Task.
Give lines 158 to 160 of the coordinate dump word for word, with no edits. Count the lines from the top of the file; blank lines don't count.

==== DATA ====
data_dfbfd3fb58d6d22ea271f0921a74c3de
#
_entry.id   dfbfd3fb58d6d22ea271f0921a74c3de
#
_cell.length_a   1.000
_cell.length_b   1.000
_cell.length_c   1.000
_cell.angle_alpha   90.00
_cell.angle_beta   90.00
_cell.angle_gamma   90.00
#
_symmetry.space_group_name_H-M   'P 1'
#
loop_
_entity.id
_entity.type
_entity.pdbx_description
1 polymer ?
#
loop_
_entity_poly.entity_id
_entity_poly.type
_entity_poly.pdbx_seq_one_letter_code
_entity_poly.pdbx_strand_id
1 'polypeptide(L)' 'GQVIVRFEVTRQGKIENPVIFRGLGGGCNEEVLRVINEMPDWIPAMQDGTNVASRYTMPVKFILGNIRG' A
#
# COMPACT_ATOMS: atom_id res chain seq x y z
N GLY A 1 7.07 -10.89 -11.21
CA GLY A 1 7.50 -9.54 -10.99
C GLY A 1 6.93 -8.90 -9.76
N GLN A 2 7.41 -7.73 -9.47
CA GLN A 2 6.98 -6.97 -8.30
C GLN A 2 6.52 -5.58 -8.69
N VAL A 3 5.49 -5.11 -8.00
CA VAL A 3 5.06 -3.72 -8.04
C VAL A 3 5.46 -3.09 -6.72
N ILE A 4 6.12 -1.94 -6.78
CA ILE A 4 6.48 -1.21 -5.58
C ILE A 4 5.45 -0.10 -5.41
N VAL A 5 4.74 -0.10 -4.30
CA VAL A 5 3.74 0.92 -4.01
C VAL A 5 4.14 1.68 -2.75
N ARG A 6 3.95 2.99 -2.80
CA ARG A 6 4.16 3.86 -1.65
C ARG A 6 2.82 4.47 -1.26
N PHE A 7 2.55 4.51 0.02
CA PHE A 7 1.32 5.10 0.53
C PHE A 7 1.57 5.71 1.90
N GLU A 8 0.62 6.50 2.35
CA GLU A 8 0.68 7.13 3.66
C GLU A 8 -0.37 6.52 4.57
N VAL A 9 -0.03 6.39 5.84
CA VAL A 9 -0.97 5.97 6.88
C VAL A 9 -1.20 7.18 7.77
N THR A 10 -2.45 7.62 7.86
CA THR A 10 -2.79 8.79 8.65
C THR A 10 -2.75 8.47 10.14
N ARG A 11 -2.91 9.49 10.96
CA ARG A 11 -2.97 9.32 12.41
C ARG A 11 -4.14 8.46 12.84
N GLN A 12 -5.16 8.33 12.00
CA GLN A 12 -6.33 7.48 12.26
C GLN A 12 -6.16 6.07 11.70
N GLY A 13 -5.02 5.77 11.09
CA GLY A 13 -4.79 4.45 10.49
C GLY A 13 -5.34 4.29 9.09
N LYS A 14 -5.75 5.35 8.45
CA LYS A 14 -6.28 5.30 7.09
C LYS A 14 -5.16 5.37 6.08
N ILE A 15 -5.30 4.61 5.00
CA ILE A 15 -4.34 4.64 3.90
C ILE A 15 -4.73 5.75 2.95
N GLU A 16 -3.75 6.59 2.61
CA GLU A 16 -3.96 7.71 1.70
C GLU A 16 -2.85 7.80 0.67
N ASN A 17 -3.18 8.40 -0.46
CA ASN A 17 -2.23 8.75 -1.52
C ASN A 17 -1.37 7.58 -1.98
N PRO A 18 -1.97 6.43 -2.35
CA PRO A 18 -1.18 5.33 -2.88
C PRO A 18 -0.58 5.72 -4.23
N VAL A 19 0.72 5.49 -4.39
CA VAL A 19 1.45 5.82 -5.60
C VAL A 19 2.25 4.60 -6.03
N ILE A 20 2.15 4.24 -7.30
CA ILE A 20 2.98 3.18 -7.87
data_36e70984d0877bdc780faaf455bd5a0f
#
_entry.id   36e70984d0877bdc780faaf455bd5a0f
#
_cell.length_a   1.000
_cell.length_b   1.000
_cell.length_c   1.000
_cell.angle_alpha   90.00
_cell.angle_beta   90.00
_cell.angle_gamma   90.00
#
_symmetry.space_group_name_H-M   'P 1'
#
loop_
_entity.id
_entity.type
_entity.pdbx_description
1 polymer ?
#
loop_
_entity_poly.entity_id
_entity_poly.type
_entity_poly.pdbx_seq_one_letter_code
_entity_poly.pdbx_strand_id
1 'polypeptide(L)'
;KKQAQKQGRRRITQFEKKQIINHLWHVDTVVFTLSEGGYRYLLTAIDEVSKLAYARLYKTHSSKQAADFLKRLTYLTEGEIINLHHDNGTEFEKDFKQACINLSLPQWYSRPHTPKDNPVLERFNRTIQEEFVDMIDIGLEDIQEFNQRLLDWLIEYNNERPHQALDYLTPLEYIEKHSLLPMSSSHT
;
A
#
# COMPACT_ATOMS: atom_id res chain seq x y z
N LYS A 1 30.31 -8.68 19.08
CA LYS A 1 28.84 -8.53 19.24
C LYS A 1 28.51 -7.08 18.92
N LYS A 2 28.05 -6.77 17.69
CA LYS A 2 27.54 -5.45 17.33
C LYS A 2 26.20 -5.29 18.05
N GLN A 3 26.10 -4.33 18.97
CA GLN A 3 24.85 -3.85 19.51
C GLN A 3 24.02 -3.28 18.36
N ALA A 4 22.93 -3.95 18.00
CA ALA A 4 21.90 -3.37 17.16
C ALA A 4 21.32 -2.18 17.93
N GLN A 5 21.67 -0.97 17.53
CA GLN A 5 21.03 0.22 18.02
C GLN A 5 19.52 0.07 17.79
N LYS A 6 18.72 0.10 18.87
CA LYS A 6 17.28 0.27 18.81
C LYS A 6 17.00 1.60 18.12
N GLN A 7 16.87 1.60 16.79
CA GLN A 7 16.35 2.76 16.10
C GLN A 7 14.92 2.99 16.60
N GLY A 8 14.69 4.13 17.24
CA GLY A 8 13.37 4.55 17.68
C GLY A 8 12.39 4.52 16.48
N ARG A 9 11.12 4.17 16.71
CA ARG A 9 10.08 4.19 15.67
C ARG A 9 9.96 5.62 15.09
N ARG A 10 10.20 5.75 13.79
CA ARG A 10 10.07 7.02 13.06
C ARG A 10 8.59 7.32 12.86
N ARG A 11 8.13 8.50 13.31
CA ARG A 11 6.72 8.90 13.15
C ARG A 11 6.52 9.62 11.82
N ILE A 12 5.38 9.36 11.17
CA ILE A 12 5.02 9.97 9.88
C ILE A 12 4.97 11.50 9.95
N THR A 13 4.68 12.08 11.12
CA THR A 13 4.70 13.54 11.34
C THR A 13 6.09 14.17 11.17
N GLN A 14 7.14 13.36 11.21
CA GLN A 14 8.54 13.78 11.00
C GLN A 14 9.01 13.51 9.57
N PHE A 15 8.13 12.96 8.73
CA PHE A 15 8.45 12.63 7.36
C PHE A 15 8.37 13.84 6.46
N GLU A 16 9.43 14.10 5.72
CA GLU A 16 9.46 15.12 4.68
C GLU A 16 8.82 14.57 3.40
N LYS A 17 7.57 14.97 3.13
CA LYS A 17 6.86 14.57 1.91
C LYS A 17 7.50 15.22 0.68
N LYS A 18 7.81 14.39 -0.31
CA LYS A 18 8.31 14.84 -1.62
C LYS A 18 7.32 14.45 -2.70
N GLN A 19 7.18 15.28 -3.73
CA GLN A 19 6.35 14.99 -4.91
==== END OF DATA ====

C GLN A 14 9.01 13.51 9.57
N PHE A 15 8.13 12.96 8.73
CA PHE A 15 8.45 12.63 7.36